Trump Administration Issued Resounding 'Rebuke,' Environmental Group Says As Judge Halts Coal Mine Expansion

A federal judge blocked the government's attempt to expand a coal mine into Colorado's Gunnison National Forest in a decision hailed by environmentalists as a resounding "rebuke" of the Trump administration.

District Judge R. Brooke Jackson last week blocked the effort to extend the West Elk mining operations into a wildlife habitat, saying the government had not adequately vetted the environmental impact of the project. The federal government had sought to expand the mine in western Colorado by 2,000 acres.

The United States Forest Service had estimated the expansion, if approved, would release almost 12 million tons of methane into the atmosphere.

"It's a rebuke of this administration's pro-coal" agenda, Jeremy Nichols, climate and energy program director at WildEarth Guardians, told Newsweek. "They rushed it. They rushed their approvals. They cut corners. They did a sloppy job."

In his judgment, Jackson criticized the Office of Surface Mining Reclamation and Enforcement for failing to offer a public comment period on its plan.

"New mining would unquestionably involve the release of methane, and potentially impact the perennial streams not considered within the agencies' decisions. Such a proposal would likely make any new NEPA analysis merely perfunctory and not actually informative of any agency decision. Because remand without vacatur or injunction would incentivize agencies to rubber stamp a new approval, rather than take a true and informed hard look, I must enjoin further action until the agency review is completed," Jackson wrote in his decision.

The ruling is the latest setback for the Trump administration, which has attempted to roll back environmental regulations and boost activity among coal and fossil fuel companies.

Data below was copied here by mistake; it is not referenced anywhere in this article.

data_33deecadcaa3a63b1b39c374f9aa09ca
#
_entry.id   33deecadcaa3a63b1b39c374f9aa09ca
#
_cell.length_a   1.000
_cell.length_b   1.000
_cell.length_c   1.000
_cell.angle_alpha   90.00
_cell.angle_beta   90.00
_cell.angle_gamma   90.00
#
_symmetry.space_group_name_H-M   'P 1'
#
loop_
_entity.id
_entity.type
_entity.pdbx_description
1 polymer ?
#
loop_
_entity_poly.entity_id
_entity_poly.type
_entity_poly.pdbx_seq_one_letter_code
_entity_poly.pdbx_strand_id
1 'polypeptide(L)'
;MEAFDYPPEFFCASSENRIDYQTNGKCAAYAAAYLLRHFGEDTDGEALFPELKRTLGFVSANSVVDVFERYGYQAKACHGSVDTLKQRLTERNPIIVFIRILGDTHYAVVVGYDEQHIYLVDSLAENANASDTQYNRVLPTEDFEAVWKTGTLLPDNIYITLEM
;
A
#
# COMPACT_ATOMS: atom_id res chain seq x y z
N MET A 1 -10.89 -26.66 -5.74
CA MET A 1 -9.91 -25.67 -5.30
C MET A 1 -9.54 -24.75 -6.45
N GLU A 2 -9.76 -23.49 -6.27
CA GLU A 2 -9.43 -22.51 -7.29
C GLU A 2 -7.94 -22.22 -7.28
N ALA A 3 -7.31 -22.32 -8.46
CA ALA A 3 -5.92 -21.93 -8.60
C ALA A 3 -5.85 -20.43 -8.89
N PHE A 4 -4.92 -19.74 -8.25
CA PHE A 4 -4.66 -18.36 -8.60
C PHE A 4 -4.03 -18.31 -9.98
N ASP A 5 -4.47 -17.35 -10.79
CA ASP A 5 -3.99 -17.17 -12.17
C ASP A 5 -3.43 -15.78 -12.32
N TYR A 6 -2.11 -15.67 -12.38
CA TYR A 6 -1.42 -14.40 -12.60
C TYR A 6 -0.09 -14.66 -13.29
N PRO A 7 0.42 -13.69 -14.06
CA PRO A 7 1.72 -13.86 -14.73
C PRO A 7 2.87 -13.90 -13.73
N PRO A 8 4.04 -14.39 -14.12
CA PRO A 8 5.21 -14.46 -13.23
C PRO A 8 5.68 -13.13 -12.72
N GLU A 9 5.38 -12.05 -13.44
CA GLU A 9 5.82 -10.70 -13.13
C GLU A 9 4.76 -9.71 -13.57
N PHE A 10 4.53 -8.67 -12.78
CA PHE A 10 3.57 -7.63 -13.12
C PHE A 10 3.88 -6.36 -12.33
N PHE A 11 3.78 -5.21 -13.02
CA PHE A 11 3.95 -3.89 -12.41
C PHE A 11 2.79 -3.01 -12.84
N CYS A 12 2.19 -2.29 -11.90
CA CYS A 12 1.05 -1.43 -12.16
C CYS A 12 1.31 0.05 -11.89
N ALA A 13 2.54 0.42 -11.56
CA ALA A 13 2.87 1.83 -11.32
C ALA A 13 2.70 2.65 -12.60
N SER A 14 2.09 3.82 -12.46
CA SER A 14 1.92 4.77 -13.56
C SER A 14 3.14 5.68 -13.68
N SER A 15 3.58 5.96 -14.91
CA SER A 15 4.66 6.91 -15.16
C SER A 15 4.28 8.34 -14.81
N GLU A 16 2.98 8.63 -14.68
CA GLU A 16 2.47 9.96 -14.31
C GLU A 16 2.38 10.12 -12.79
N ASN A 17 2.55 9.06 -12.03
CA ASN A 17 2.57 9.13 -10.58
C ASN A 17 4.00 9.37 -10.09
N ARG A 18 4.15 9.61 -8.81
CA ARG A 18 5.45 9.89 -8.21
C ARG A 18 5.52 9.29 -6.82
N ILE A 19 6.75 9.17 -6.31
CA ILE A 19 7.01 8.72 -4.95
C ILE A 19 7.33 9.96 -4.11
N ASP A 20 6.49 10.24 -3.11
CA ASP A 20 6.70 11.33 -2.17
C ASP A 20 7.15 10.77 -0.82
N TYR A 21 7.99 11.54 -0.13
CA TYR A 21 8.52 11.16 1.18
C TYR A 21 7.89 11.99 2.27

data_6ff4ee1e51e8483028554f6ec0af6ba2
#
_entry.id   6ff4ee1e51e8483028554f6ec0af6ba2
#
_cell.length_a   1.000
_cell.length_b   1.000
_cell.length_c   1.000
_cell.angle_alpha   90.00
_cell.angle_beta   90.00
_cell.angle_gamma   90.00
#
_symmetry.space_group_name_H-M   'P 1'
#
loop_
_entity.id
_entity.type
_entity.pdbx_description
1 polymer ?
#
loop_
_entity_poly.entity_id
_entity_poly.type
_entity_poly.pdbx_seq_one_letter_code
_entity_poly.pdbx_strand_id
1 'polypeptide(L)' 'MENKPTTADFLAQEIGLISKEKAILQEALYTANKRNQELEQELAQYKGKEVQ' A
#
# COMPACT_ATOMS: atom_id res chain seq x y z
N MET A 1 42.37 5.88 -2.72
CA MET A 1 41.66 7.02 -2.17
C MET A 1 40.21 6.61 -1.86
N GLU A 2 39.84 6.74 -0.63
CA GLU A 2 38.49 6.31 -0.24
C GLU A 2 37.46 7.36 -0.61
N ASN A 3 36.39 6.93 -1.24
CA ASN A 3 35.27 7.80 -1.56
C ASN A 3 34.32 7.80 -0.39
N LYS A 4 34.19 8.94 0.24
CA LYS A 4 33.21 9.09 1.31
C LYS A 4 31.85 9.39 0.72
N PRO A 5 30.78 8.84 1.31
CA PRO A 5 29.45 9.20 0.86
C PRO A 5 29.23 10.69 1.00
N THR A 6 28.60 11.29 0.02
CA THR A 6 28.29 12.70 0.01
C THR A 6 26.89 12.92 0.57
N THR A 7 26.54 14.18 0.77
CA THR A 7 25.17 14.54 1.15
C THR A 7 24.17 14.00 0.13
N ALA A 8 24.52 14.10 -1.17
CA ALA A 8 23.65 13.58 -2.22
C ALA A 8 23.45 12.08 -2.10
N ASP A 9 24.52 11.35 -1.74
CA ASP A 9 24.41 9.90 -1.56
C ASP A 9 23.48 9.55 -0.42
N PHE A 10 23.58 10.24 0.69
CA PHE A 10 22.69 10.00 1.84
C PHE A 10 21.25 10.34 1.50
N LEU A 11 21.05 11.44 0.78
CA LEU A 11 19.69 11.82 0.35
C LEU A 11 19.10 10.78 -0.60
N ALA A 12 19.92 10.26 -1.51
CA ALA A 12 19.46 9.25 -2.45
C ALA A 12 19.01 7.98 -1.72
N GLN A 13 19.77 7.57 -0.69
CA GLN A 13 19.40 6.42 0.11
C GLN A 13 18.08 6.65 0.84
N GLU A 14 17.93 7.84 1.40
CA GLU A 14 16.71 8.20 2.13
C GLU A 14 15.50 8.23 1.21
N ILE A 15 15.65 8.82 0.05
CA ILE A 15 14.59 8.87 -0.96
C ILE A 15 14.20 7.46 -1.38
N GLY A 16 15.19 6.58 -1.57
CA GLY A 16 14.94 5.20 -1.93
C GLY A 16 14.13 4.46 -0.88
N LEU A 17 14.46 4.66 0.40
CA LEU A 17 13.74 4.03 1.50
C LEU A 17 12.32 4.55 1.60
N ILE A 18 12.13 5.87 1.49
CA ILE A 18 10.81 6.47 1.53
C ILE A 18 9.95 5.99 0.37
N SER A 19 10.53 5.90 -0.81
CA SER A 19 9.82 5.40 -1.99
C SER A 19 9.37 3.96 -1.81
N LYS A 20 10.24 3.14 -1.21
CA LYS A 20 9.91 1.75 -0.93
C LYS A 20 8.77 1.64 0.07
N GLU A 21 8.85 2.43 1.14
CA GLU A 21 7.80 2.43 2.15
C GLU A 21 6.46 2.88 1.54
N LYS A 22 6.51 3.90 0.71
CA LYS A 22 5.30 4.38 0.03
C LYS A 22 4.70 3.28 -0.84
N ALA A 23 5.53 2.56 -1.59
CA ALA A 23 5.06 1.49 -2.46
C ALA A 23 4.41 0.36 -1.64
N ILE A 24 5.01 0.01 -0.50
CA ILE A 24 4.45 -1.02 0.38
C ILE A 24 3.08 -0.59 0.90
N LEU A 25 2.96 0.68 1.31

While the Trump administration has successfully loosened 53 environmental regulations, as The New York Times reported, the moves have faced stark opposition from environmental organizations—which also have won significant victories.

In one high-profile success for environmental groups, a district judge ruled in March that the president did not have the authority to resume drilling in the Arctic and Atlantic oceans. Earlier that month, another district court judge halted Trump's plans for extraction in Wyoming, saying the administration had not produced enough analyses on how the project would affect climate change.

Environmentalists said Trump's losses in court indicate that he is acting too quickly in overriding the regulatory processes in hopes of bolstering support from the fossil-fuel industry.

"There's no reason not to consider ways to reduce the climate harms of this project unless you're just hell-bent on giving handouts of the industry," Nathaniel Shoaff, a senior attorney for the Sierra Club, told Newsweek. "The Trump administration should be very comfortable losing in court because they've done it a lot."

The Department of Justice and Interior Department did not comment prior to publication.

A truck is loaded with coal at a mine on August 26, 2019, near Cumberland, Kentucky. On Friday, a federal judge blocked the Trump administration's attempt to expand a coal mine in Colorado. Scott Olson/Getty Images)